Mobile Learning Design
By Mark Sivy
The use of mobile devices such as smartphones and tablets has greatly increased the past few years. More people are now accessing learning content via their favored piece of portable tech…assuming that the content is mobile ready. Preparing content and resources to include mobile learning requires specialized responsive design practices such as:
- Should be specifically designed to be visible and interactive on a variety of devices.
- Addresses immediate personal learning needs – concise and on-demand.
- Allows for content retrieval that is self-directed and self-paced.
- Empowers the learner to take more responsibility for their learning.
- Facilitates immediate learner collaboration and communication.
The development of mobile learning requires the consideration of multiple points. So for starters, a general recommendation that can be applied at all levels is to Keep It Simple. Overall, the design should be clean, easy to navigate, and ubiquitously functional. Remember mobile learning is NOT about adapting or squeezing entire e-learning courses for delivery to a mobile device, but is more about just-in-time or chunked information. The design and development needs to be originally created for mobile learning, and every learning situation is unique.
Before getting into specifics, here are some overarching considerations to get you thinking:
- Know the digital devices the learners will be using. What operating systems will be used? Will the content stream through wireless or mobile services? What size screens do the devices have?
- Know the recipients of the content. Will they be teenagers, young adults, or adults? What languages do they speak? Are they full-time learners or employees? Are there any accessibility considerations?
- Know your development tools and formats. Will the content be text, audio, or video? What screen orientation will be used? Will Flash or HTML5 be used and how? Are your development technologies supportive of mobile device content?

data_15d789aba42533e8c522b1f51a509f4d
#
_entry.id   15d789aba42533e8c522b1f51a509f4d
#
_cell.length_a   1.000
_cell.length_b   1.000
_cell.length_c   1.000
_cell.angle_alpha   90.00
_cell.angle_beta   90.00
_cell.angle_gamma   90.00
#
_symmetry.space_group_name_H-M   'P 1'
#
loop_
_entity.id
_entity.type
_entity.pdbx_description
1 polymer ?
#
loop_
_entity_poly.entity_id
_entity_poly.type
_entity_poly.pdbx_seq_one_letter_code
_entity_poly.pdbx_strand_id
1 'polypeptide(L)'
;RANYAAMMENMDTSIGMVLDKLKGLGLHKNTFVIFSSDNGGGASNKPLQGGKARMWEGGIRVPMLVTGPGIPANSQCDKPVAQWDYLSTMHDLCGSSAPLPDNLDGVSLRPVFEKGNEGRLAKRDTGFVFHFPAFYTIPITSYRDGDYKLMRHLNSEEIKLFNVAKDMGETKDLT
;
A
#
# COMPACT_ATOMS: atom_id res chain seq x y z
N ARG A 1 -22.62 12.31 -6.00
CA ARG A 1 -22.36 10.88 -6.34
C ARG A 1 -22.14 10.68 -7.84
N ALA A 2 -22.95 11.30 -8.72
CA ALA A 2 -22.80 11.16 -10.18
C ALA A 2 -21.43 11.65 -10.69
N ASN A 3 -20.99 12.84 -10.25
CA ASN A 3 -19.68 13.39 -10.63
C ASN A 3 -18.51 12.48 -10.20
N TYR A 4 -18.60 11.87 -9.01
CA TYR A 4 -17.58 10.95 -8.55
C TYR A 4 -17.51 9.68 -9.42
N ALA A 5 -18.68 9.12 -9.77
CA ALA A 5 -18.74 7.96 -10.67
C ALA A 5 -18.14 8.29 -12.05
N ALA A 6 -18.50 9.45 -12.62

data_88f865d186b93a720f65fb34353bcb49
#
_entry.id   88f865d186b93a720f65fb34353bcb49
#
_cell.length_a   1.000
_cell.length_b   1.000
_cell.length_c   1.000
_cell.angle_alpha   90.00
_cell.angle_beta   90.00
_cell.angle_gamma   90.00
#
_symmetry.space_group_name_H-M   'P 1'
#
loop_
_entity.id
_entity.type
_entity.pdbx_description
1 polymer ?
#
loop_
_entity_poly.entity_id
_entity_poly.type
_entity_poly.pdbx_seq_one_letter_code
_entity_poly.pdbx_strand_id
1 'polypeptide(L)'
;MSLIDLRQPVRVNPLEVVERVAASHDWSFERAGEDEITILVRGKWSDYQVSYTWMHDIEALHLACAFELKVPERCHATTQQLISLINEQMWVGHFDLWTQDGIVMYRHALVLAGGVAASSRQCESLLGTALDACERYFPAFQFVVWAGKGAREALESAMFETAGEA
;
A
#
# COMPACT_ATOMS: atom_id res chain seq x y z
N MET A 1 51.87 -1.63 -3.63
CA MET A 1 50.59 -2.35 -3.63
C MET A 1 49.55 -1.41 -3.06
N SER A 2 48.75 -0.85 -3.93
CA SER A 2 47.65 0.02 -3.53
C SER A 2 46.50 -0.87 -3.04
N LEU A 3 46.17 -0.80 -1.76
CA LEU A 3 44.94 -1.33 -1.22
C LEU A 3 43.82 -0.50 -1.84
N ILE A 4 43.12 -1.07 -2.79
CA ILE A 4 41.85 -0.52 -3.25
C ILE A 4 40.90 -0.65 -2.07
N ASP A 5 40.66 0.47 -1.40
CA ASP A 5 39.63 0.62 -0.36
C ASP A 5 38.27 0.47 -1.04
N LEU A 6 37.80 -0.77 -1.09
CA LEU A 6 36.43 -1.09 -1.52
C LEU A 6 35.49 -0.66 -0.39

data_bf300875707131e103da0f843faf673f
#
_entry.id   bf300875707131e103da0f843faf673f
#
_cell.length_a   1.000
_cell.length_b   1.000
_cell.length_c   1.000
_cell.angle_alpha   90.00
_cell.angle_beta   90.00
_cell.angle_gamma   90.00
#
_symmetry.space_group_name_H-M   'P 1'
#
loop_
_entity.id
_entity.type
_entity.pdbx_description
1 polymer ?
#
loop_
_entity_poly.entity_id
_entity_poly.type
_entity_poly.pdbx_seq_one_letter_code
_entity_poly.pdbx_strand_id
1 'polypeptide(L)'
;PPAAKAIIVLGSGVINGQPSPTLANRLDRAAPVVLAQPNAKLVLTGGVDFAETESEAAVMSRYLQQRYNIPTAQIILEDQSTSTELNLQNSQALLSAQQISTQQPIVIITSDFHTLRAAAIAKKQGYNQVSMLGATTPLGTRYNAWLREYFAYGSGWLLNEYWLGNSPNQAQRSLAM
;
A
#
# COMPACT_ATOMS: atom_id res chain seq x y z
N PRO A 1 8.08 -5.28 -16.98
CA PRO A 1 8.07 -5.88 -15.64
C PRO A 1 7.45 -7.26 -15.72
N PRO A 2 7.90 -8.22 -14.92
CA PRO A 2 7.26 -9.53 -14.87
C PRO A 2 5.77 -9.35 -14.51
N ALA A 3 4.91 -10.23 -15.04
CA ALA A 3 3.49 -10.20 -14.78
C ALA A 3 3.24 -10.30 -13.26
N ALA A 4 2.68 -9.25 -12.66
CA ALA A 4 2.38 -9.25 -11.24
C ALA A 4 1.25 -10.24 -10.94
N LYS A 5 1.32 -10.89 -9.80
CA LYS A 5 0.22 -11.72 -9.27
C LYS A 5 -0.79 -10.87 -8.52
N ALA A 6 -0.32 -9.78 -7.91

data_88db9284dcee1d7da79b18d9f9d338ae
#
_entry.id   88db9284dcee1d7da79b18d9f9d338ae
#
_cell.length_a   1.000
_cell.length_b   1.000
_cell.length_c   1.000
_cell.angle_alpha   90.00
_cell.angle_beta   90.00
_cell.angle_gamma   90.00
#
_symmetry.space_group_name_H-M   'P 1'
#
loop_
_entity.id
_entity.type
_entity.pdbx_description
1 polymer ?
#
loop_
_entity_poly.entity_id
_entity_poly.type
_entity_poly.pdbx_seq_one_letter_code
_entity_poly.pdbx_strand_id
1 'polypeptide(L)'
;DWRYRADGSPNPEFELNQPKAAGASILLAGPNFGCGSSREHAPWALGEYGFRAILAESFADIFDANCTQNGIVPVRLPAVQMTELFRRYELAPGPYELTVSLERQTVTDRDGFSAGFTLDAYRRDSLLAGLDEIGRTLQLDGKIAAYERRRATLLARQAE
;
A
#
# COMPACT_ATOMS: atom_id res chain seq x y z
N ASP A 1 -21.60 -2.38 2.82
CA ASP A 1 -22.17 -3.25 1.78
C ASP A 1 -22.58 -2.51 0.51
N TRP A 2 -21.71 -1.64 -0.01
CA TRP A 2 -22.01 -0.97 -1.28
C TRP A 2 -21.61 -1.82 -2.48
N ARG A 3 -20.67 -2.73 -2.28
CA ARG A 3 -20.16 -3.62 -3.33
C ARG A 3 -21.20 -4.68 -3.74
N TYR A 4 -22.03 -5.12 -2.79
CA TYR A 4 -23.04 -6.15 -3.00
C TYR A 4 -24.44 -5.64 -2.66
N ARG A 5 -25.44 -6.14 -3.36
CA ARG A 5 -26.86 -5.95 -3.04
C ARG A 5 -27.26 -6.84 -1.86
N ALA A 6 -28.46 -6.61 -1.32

- Know the subject matter and how it is best presented. How interactive should it be? What learning theories will be applied? How can it be chunked for mobile learning? What strategies will be used to present and connect the chunks into a course learning sequence?
Now getting down to the nitty gritty, there are several developmental elements that need to be considered. Next you will find these elements and some associated points for each.
- Hold each learning segment to a maximum of 10 minutes.
- Keep scrolling to a minimum.
- Try to avoid external links, but notify the learners if you use them.
- If you quiz, keep questions and responses short.
- Consider how the learner will input or interact with the device.
- Involve learners in development and usability testing.
- The interface should be simple and intuitive.
- Try to use formats that are cross-compatible with multiple devices.
- If a specific device will be used (i.e., iPad or Chromebook), then research and design accordingly.
- Be considerate of bandwidth limitations.
- Optimize audio and video files or files that will be downloaded.
The Visual Design
- Use a white background
- Keep the visuals and font clean and simple
- Use images instead of descriptive text when possible
- Don’t use text in images
- Apply bold and strong visuals
- Keep font no less than 12pt
- Use large, well-place buttons
The Content Design
- Keep text focused, relevant, and minimalistic.
- Be creative.
- Apply appropriate learning theories and guidelines.
- Use an agile learning development process combined with an instructional systems design approach such as ADDIE.
- Have developers and learners preview the design.
Reflection Point – “One training event is not sufficient for people to transfer learning to new situations. If you are seeking strong retention and learning transfer, people need distributed learning and performance support.” ~ Connie Malamed